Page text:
I should disclose at the outset that I’ve seen Les Mis on stage – twice. The first time was in the early 1990’s in a professional theatre in Melbourne. The second time was a more amateur, but still very good, performance here in Hobart in the mid-late 1990’s. I’m no Les Mis expert, however. Not by any means.
I’d heard mixed reviews about this film prior to seeing it and I had wondered to myself how such an established stage show would work as a film musical.
The mixed reviews all centered around the quality of the singing. The PR spinmeisters made a point of telling everyone that the singing in the film was recorded live on set. It’s not a studio performance with all of the refinements that a studio performance brings. There’s no miming here – what you see and hear is the performers doing their best at the time the film was made.
It shows, too. Take a look.
Yes, some of the singing is much thinner than what you might expect.
I have to say, however, that I was completely surprised – and riveted – by this film.
Just who is this Les fella and why’s he so miserable?
Jean Valjean (Hugh Jackman) is a convict released after 19 years in prison for stealing some bread. He experiences forgiveness at the hands of a kind priest and vows to become a better man. Desperate to start a new life and not believing that he’ll get an opportunity as a former prisoner, Valjean breaks his parole and begins his new life on his own terms. He achieves success and later, as mayor of a village and a business owner, he promises the dying Fantine (Anne Hathaway) that he will care for her daughter, Cosette.
Valjean is pursued throughout the film by Javert, a policeman played by Russell Crowe. Javert is committed to finding Valjean and taking him back to prison for breaking his parole. Valjean’s redemption into respectable society cuts no slack with Javert.
The film moves through two decades in post-revolution France where there is still a great deal of instability and uprising. A grown Cosette falls in love with a revolutionary named Marius and Valjean, realising that the girl who has effectively become his daughter must leave their itinerant, escapee life and join her love. Valjean has a number of run-ins with Javert, fights with the doomed revolutionaries and assures his ward’s fate.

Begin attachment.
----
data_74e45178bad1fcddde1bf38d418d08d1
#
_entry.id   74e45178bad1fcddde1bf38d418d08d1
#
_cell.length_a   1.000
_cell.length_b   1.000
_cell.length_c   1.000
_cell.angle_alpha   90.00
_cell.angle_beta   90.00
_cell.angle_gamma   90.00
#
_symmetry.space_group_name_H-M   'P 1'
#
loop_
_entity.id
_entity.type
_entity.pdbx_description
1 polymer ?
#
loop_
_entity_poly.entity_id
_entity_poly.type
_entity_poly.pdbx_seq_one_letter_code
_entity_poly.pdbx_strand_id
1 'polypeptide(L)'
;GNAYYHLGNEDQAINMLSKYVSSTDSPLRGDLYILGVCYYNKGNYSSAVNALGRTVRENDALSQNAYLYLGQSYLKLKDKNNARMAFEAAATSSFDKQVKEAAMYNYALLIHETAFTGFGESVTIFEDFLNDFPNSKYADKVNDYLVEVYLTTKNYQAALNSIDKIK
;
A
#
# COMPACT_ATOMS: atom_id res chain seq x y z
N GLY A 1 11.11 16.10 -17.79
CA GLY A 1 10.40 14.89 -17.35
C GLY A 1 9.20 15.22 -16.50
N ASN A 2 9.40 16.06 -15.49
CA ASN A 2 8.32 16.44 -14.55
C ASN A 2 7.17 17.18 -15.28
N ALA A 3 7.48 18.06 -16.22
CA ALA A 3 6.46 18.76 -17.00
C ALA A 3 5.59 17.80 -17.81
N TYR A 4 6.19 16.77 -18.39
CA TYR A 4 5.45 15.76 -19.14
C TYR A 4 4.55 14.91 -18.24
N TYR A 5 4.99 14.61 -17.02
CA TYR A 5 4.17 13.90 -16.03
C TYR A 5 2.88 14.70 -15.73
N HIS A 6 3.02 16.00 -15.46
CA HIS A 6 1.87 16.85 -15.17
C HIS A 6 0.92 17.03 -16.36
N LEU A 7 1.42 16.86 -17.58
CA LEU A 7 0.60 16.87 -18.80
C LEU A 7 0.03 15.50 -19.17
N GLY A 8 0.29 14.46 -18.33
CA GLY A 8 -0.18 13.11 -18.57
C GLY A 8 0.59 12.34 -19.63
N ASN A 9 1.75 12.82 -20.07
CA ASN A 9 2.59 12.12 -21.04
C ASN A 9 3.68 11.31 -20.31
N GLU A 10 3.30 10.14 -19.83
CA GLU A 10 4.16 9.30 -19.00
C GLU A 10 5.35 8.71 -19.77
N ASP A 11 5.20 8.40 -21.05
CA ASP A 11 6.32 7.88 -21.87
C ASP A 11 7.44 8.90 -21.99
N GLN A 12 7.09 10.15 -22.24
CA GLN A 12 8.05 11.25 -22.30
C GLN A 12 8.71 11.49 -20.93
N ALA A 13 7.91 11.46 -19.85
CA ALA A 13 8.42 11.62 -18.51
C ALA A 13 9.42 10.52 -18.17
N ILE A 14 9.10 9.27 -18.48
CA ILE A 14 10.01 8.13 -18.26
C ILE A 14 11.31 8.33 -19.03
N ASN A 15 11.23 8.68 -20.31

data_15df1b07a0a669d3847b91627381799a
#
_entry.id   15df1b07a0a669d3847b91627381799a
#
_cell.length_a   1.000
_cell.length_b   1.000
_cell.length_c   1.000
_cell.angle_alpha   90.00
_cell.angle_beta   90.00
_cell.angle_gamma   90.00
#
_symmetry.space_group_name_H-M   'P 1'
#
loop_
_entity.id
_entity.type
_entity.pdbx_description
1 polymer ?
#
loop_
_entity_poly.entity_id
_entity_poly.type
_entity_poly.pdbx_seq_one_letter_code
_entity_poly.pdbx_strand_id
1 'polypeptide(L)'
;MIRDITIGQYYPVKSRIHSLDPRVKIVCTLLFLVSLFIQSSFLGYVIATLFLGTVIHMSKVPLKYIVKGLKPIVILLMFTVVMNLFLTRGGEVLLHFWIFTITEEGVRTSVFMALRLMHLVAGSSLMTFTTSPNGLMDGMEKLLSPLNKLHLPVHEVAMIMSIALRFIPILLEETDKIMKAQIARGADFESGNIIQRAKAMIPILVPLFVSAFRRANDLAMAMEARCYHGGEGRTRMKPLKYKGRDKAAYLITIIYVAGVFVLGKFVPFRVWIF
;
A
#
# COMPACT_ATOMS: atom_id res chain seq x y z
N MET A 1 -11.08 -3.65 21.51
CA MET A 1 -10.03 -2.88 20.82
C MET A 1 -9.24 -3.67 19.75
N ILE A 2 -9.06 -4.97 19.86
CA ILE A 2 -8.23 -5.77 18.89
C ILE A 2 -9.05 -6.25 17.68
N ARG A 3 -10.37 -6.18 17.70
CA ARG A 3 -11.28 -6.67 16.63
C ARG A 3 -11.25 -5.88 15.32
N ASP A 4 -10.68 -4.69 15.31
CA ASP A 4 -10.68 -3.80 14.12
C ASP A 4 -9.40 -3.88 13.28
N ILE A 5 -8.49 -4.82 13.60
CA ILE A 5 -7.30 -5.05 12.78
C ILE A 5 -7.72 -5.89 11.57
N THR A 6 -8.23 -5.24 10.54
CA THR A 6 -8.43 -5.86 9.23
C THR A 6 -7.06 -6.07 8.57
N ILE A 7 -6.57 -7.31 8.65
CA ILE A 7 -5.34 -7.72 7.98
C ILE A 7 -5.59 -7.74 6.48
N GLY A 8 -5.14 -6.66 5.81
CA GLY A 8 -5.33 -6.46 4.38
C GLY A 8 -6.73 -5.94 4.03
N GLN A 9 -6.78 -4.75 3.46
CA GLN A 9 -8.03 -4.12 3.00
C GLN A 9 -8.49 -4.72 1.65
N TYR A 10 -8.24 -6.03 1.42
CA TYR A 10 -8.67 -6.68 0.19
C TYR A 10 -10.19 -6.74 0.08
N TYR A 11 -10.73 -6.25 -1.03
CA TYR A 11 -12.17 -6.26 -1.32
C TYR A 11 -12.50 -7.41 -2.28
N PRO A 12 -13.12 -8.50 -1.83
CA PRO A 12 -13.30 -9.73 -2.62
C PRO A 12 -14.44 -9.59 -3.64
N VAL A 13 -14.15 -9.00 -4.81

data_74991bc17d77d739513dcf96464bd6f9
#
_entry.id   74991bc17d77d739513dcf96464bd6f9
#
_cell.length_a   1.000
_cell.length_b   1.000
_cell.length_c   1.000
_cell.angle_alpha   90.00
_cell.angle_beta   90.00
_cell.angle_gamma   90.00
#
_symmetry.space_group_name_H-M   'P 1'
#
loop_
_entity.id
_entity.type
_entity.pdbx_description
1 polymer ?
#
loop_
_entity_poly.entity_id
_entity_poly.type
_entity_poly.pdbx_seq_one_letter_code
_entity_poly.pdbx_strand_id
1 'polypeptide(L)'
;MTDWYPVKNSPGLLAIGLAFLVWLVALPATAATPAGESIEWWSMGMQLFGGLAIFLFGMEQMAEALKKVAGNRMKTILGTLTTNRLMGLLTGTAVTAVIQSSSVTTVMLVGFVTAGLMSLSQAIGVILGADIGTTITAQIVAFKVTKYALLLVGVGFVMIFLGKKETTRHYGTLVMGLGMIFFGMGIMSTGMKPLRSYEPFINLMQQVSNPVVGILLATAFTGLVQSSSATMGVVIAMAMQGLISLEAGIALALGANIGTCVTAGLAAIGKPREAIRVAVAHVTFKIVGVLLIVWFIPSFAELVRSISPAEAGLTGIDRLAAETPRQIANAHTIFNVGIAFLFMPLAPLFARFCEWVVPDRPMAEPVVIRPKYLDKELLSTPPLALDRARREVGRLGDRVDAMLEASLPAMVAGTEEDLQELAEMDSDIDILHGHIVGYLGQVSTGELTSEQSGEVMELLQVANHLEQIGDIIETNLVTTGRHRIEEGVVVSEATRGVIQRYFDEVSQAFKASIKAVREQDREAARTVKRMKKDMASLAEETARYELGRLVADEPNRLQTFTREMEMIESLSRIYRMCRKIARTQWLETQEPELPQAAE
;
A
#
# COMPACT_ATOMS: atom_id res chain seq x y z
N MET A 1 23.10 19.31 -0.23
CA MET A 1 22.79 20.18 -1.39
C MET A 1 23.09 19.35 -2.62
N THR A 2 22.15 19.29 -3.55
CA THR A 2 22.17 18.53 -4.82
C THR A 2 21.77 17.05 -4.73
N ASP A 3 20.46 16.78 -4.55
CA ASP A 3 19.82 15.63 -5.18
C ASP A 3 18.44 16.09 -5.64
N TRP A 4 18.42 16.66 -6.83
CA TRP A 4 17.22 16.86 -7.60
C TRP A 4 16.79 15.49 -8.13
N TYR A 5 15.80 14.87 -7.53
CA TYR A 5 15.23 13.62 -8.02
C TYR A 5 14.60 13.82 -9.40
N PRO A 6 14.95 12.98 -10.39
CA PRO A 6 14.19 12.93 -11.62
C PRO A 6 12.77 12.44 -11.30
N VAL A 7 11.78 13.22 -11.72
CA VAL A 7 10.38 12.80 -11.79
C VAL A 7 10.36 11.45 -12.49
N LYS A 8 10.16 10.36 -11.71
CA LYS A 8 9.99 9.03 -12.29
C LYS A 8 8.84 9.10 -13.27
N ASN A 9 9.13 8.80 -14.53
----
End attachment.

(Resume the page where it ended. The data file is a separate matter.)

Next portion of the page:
When I saw Les Mis on stage back in the 1990s, I took away a story of the redemption of Jean Valjean. The flexibility allowed by film, however, allowed director Tom Hooper to give each character so much more depth. This added depth opens the story up in such away that characters become so much richer. The storyline is so much more of a human story of the love between Valjean and Cosette, as well as Cosette and her hero, Marius.
It’s fair to say that the singing IS thin in places. It’s occasionally off-note. I’d heard this before seeing the film and I was prepared to go right into attack mode as I thought about having to write this review afterwards.
Whilst the singing isn’t as professional as you expect, it lends a certain realism to the film. This story is all about men and women struggling through their desperate lives – who’s got perfect pitch and rich tone in the midst of all that? The thinness of their voices actually feels real, which is an unexpected, but welcome change.
It’s strange to say this about a musical, but the acting performances place the singing in a spot where you’re compelled to accept these people as real. They have fibre. Grit. Determination. Sorrow. Genuine, genuine sorrow.
The casting in this film is superb, too. It’s probably the magic ingredient that allowed this production to be so good.
Jackman is simply great as Valjean. Russell Crowe seems wooden as Javert and is probably the worst singer in the film, but Javert is such a rigid character that Crowe’s performance suits Javert down to the ground. Helena Bonham-Carter is fantastic in nearly everything she does and this is no exception, playing wife to Sasha Baron-Cohen’s ‘Master of the House’, Thénardier. Yes, they even made Borat look good. Exceptional, actually.
The standout performance, without doubt, belongs to Anne Hathaway as Cosette’s mother, Fantine. I defy anyone to watch her feature performance of ‘I Dreamed a Dream’ and not be moved. She was absolutely incredible.
The only detraction from this film is that it’s looooooong. Over 2.5 hours, in fact. It could have been paced a little quicker, but I’m not complaining.
In fact, I’m giving it 4.5 out of 5 stars.
An outstanding film. It’s a testament to Victor Hugo’s original story that it can be told with singing that’s below what you expect, but still be totally compelling and full of such emotion.